Speaker of the House John Boehner, center, answers reporters' questions Feb. 13 during a news conference with Rep. Martha Roby, R-Ala., left, and Rep. Cathy McMorris Rodgers, R-Wash., at the Republican Party Headquarters in Washington. (Chip Somodevilla / Getty Images)
WASHINGTON — President Barack Obama used his annual State of the Union address to put down a rhetorical marker on the pending sequestration cuts, calling them “a really bad idea.” But congressional Republicans find his proposed fix so distasteful they are willing to cut planned military spending.
There has been little movement in recent years by the GOP-controlled House, Democratic-led Senate or Obama’s administration toward proposing the kind of $1.2 trillion deficit-reduction package that would void twin $500 billion cuts to planned defense and domestic spending over the next decade. Without the deficit plan, the cuts kick in March 1.
Obama has called on lawmakers to delay the cuts by a few months, as they did in January’s fiscal cliff bill, to give Washington more time to find an alternative. But Republicans say they want cuts now, and many oppose kicking the spending can down the road again.
Obama laid out his preferred method of voiding the cuts in Tuesday evening’s State of the Union speech, calling for a plan built mostly on reforming domestic entitlement programs. The president would use savings from those changes to replace the twin $500 billion cuts.
But Obama gave only a passing mention to any additional spending cuts, and it’s doubtful his approach could pass the spending-cut-frenzied House.
“Most Americans — Democrats, Republicans and independents — understand that we can’t just cut our way to prosperity,” Obama said. “They know that broad-based economic growth requires a balanced approach to deficit reduction, with spending cuts and revenue, and with everybody doing their fair share. And that’s the approach I offer tonight.”
The commander in chief did state his opposition to the across-the-board military cuts.
“These sudden, harsh, arbitrary cuts would jeopardize our military readiness,” he said. “Democrats, Republicans, business leaders and economists have already said that these cuts … are a really bad idea.”
But the Democratic president then noted, “some in this Congress have proposed preventing only the defense cuts by making even bigger cuts to things like education and job training; Medicare and Social Security benefits.”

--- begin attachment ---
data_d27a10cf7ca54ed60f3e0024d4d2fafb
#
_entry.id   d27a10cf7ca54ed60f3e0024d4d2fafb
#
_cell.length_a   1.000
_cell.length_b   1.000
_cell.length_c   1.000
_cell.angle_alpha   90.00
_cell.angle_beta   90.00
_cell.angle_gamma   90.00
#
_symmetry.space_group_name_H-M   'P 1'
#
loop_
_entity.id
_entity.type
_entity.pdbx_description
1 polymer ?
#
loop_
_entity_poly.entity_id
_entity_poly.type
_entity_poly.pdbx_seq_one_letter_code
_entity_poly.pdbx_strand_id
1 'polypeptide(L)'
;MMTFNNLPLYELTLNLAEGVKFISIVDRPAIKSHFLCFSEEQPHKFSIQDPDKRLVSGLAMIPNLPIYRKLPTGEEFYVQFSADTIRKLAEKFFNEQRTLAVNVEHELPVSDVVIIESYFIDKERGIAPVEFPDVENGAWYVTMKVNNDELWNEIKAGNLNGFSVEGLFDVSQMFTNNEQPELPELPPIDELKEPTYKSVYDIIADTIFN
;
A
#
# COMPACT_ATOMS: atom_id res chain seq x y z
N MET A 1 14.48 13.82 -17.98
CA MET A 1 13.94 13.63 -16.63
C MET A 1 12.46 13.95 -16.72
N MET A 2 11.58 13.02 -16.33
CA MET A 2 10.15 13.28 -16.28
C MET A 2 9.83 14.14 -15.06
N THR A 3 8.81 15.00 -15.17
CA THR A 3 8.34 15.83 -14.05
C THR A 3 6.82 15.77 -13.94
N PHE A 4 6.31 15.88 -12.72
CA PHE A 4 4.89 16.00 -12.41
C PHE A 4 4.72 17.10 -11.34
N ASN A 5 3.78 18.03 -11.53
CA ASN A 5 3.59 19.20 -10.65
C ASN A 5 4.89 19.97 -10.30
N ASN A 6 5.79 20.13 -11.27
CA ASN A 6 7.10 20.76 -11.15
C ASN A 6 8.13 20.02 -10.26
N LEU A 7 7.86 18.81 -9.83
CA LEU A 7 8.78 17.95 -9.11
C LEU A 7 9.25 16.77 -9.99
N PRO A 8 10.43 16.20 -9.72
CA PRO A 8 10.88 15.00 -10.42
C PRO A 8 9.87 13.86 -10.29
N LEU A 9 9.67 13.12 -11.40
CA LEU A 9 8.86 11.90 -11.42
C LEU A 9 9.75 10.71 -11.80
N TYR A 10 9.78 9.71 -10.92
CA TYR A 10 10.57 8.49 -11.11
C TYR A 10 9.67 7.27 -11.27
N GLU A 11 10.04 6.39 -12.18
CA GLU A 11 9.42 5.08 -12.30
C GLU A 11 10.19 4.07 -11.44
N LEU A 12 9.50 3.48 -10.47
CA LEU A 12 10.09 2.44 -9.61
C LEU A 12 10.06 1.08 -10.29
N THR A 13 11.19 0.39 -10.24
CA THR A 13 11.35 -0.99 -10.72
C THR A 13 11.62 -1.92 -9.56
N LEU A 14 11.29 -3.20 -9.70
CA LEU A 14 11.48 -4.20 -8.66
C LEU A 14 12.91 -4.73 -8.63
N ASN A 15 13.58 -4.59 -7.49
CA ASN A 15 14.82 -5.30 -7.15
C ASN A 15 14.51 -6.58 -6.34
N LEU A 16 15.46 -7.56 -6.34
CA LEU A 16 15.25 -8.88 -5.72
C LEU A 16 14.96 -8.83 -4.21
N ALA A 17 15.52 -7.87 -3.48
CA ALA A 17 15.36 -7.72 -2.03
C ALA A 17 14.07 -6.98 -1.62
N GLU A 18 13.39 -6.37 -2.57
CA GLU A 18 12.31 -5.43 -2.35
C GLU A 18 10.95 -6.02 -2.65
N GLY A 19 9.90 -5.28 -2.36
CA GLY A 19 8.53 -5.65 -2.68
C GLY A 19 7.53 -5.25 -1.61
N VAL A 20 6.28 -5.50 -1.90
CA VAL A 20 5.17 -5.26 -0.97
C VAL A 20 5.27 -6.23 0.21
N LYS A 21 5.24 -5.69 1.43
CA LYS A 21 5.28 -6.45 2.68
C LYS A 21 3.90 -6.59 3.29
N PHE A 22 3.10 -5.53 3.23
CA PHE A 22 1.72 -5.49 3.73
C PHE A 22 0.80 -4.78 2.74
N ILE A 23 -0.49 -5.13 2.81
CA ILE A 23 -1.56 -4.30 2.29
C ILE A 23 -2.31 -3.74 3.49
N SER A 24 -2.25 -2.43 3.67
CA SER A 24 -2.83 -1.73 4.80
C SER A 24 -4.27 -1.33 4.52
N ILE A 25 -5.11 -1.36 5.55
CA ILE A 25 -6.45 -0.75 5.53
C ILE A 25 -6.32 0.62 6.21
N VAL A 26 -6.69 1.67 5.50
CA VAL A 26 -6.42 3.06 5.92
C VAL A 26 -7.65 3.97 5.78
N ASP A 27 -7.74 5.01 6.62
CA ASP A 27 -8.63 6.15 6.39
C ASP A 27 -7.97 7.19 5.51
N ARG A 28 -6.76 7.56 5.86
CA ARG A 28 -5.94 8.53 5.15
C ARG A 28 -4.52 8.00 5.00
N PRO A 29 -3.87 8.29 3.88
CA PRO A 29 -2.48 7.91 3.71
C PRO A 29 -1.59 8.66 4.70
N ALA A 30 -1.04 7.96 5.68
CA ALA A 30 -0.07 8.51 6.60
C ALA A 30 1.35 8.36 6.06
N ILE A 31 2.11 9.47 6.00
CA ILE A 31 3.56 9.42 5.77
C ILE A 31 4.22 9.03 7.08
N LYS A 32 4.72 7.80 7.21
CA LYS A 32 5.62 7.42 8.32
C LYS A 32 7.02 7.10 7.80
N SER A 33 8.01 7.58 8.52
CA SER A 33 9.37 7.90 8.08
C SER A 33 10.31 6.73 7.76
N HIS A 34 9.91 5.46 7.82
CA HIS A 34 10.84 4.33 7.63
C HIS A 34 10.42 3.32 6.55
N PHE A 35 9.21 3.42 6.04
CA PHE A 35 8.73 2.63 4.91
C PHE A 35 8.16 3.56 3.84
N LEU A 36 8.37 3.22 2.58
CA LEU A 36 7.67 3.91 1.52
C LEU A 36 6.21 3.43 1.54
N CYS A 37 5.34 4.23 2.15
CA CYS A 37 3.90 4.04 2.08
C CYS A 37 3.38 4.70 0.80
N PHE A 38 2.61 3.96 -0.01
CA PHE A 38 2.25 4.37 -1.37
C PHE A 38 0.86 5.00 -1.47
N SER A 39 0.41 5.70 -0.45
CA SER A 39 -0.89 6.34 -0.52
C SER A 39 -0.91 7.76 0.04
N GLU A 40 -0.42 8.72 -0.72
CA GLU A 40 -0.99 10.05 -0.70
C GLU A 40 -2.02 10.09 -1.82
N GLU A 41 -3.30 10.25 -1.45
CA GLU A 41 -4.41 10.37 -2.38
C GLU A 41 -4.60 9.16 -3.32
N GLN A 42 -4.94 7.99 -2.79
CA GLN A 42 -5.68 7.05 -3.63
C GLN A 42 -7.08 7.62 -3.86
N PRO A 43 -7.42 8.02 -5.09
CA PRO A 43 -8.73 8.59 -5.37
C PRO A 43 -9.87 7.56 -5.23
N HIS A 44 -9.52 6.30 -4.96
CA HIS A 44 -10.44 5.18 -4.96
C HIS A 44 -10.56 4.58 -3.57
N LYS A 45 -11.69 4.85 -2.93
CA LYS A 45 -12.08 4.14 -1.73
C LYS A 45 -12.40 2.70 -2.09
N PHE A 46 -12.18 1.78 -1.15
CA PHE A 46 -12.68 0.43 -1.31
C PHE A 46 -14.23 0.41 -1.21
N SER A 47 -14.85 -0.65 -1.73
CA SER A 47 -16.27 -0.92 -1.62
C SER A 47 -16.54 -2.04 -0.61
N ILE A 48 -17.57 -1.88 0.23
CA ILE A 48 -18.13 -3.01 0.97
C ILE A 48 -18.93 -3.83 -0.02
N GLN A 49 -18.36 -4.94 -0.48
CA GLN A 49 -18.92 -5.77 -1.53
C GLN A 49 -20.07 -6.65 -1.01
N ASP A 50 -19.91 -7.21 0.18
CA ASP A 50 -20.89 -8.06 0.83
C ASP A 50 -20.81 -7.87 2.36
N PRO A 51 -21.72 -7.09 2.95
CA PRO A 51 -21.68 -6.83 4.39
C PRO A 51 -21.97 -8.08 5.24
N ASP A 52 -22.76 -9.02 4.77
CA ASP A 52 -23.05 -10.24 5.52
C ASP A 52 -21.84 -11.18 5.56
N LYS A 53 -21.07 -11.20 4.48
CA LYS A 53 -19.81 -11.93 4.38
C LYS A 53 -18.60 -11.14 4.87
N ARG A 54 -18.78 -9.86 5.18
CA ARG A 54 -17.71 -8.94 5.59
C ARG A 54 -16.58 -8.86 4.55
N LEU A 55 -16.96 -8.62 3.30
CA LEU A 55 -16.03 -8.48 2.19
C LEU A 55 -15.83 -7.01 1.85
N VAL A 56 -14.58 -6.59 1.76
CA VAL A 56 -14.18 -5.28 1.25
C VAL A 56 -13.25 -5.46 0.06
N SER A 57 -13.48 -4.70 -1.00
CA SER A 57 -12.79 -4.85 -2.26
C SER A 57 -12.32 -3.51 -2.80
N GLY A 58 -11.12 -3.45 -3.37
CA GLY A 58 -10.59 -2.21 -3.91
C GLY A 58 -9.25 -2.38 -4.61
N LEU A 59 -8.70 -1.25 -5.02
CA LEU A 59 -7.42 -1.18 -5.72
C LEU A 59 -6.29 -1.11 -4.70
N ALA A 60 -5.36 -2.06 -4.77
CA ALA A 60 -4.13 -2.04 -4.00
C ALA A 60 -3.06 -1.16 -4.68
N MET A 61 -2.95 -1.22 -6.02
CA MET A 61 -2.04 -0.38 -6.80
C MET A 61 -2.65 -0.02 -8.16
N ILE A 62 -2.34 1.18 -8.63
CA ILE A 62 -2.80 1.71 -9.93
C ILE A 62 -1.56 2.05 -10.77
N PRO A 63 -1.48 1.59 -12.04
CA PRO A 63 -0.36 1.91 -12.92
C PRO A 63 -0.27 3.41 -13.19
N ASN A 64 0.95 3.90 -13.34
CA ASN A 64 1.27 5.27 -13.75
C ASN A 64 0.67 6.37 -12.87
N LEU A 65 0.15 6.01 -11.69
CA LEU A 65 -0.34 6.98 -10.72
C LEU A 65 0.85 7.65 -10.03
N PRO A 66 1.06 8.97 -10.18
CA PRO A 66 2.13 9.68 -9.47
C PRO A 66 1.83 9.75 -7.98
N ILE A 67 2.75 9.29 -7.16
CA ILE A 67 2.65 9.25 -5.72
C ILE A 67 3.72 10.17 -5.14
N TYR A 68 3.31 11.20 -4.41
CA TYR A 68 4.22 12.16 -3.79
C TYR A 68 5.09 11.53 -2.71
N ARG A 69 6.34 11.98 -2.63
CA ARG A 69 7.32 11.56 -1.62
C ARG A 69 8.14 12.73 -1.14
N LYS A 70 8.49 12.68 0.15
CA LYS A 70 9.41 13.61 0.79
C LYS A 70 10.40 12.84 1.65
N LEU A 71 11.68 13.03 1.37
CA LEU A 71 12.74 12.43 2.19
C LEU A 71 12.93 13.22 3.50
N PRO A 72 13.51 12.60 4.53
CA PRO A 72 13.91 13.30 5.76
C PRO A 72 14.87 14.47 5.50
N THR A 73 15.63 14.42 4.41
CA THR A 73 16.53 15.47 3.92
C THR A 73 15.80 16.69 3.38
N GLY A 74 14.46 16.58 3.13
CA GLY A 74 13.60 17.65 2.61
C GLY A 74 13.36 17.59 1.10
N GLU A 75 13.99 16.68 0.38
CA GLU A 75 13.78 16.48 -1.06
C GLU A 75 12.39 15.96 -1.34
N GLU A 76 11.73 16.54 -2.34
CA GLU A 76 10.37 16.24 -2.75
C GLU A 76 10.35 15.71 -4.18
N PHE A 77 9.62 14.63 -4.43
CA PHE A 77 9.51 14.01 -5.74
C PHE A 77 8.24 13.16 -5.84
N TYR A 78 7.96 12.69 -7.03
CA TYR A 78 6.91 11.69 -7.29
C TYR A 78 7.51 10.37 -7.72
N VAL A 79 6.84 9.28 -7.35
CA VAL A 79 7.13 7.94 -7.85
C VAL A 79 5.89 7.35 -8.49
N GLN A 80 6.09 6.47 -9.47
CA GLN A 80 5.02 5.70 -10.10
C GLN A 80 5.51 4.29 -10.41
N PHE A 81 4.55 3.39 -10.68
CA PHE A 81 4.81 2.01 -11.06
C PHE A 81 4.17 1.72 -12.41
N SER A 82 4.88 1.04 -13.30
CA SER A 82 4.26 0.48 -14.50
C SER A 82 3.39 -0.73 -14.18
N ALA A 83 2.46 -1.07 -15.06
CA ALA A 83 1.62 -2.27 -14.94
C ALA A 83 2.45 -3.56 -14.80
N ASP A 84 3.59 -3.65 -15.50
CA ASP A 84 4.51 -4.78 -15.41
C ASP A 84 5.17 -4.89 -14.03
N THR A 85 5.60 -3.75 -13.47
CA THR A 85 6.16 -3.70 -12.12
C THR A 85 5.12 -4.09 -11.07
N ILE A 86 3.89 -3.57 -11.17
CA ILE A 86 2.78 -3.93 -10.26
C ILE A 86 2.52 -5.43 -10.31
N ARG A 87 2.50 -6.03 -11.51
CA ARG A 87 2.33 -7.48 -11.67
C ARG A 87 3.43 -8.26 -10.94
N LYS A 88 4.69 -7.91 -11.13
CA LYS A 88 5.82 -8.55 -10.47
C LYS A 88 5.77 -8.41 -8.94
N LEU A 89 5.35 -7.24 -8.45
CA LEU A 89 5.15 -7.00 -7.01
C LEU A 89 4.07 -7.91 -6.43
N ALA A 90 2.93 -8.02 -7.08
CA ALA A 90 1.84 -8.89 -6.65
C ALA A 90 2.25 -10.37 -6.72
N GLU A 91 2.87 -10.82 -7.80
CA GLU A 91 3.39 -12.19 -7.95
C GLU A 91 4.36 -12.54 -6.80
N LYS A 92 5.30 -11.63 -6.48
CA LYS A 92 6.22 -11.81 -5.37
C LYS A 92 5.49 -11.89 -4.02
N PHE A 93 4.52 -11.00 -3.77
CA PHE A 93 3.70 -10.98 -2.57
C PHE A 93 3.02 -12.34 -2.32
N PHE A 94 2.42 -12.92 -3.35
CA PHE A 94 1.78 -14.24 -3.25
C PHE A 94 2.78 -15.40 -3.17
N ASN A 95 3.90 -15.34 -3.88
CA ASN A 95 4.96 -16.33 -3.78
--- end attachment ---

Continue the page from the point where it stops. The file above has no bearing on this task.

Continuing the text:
Signaling he would veto legislation proposing those kinds of cuts alone, Obama said plainly, “That idea is even worse.”
He laid out his desired approach for replacing the pending sequester cuts via new health care reforms, closing corporate tax loopholes and other tax-code changes.
But he did not lay out specific federal spending cuts, something that senior Republicans say make it likely sequestration will be triggered March 1. That’s because, in short, the two parties simply do not agree on enough issues to produce adequate deficit reduction.
“You know, last night the president offered up more of the same: higher taxes and more ‘stimulus’ spending,” House Speaker John Boehner, R-Ohio, told reporters Wednesday. And just as disappointing, “we’re weeks away from the president’s sequester and the president laid out no plan to eliminate the sequester and the harmful cuts that will come as a result of it.
“Republicans have twice passed bills to replace the sequester,” Boehner said. “It’s incumbent upon the president and Senate Democrats to show us their plan to stop the sequester from going into effect.”
For those reasons and others, Sen. Tom Coburn, R-Okla., warned Wednesday that “we’re going to have sequestration.” He added, during a television interview: “There’s going to be some pain.”
Rep. Kevin McCarthy, R-Calif., the No. 3 Republican in the House, also said Wednesday that he believes the sequester cuts will be triggered because GOP members and Democrats, led by Obama, are in such fundamental disagreement.
Senate Minority Leader Mitch McConnell, R-Ky., told reporters Tuesday, “it is pretty clear to me that the sequester is going to go into effect.”
During a Wednesday morning House Armed Services Committee hearing on sequestration’s impact on the military, members of both parties took turns taking political shots at the other party.
Rep. Jim Cooper, D-Tenn., noted that the panel, via its Pentagon oversight responsibilities, has the power to at least pass legislation giving the Defense Department the authority to direct the cuts, rather than simply letting the across-the-board mechanism take 9 percent off all non-exempt accounts.
But Cooper said the committee is “doing nothing.”
HASC Chairman Rep. Howard “Buck” McKeon, R-Calif., noted HASC has passed several pieces of sequestration-themed legislation. When Cooper asked McKeon directly if he would consider passing a bill giving DoD the ability to implement the cuts, the chairman merely said “good suggestion,” and moved to the next member.
Little action in the House on this matter is nothing new. HASC member Rep. Joe Courtney, D-Conn., told Defense News earlier this month that any plan to avoid or delay it would have to originate in the Senate.
McConnell said Tuesday he is awaiting a Senate Democratic plan on avoiding the sequester cuts.
Senate Majority Leader Harry Reid, D-Nev., said Wednesday morning on the Senate floor that he intends to unveil that plan later this week. With the chamber slated to be out of town next week, the earliest the Senate could take up that plan — and a possible GOP counterproposal — would be the final week of February.
And that timeline makes yet another last-minute Washington fiscal battle, and maybe even a deal, inevitable.